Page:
Photo Tips for November 2012
1. Take your photo in the best possible light. You may have heard that the best light for most photography is very early or very late in the day, when the sun is low, and the light is soft and colorful. This is a good rule to follow most of the time. Not only is the light more attractive, you can also avoid the contrast and heavy shadows of midday.
Some subjects actually work better on cloudy days. For animals and people, cloudy weather softens the light and overcomes the problem of your subject squinting into the light. In the forest, overcast skies prevent the heavy contrast that is a problem on sunny days.
2. Landscape photos: create a more interesting composition. Many photos can be made more interesting not by zooming right in on the subject, but by zooming out, or standing further back to capture more of the surroundings. The important thing is to use make sure you use the surroundings to add impact to the picture.
3. Sunset and Sunrise. Everyone loves taking sunset (and sunrise) photos. A brilliant sunset sky can make a great photo, but you can make it even better by looking for a good subject in the foreground. The key is to find something that stands out against the sky, with an outline people can recognize; a tree, a windmill, even a row of power poles. The subject does not have to dominate the photo; in fact it is probably best if it only takes up about ten percent of the composition so that the sky remains the starring attraction. But if you can create a striking silhouette, you will immediately add character to your sunset photograph.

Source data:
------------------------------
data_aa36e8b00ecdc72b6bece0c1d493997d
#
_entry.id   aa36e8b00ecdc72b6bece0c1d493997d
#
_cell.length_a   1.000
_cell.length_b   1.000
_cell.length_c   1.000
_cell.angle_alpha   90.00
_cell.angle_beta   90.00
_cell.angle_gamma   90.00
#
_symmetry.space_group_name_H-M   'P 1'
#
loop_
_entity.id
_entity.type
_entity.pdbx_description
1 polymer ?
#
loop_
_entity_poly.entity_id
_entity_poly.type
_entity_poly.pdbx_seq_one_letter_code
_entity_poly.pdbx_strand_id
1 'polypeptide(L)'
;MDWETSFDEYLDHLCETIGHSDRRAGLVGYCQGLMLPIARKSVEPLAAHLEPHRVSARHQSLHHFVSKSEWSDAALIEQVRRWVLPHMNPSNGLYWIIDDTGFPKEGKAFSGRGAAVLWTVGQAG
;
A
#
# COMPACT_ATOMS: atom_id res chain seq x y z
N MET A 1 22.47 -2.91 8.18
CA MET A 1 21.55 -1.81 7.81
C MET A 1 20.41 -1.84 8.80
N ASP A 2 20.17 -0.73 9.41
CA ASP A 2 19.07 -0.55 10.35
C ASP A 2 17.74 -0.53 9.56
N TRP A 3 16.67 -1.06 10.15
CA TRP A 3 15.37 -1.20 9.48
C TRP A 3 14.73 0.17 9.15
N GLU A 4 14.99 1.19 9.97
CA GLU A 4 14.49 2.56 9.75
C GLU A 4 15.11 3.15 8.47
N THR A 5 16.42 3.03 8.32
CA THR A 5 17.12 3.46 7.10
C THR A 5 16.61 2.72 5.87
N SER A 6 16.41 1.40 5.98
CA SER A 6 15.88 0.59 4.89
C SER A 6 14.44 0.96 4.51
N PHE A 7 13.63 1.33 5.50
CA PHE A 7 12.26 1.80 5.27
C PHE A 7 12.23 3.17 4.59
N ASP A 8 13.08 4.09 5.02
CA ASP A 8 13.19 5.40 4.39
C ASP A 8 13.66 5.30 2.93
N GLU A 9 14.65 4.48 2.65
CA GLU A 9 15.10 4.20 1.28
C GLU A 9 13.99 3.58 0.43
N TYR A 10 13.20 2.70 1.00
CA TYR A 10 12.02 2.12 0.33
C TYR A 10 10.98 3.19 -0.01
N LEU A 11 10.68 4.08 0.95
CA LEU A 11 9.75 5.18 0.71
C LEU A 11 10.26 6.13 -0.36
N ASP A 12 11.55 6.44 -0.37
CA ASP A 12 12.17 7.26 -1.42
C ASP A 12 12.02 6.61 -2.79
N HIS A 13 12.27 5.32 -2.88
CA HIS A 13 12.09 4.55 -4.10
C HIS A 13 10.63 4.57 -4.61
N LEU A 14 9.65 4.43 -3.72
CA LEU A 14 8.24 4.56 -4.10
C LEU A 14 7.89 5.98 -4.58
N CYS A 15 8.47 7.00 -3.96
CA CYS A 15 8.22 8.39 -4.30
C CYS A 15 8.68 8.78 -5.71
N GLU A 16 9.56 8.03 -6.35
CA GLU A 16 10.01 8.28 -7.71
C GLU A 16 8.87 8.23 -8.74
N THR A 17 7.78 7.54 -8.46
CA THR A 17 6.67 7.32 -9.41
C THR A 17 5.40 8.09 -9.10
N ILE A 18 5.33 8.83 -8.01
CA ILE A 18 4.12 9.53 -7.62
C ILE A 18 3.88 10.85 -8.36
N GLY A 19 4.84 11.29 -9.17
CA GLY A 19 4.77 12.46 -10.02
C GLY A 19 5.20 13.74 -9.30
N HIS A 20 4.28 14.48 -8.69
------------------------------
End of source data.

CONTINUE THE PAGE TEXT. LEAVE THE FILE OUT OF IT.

4. Animals (And People). Portrait style photos are usually spoiled by a distracting background. When you take a photo of a friend, a pet, or an animal, you don’t want the surroundings to take attention away from the subject.
So here’s the trick. Don’t stand close to your subject and take the photo with a regular or wide-angle lens. Stand further back and zoom in with your largest lens magnification. This will have two results. First, it will reduce the area behind and around the subject that is visible in the photo. Second, it will minimize the depth of field, which means only your subject should be in focus. Anything in front or behind the subject will be out of focus, and will not cause a distraction.
5. Concentrate. Sometimes all it takes to make a photo a success is to move a little to the left or right, or zoom in or out just a little more. If you just point the camera in the general direction of the subject without thinking about what you are doing, your results will not improve. If you slow down and really examine what you can see in the viewfinder before you press the button, your success rate will improve. Simple things to look out for include; trees and power-poles appearing to grow out of the head of the subject (move yourself or the subject to a better position); litter on the ground (pick it up); aircraft or distracting clouds in the sky (wait for them to pass by); blurry branches on a windy day (wait for conditions to settle for a moment). All these things and more can ruin a photo, and they can all be remedied by taking a good look to make sure your picture has captured everything you want, and nothing you don’t want. Atmosphere and weather is so important!
Keywords: Judith M Photography, Judith Monteferrante, photography, photography tips, photography tips
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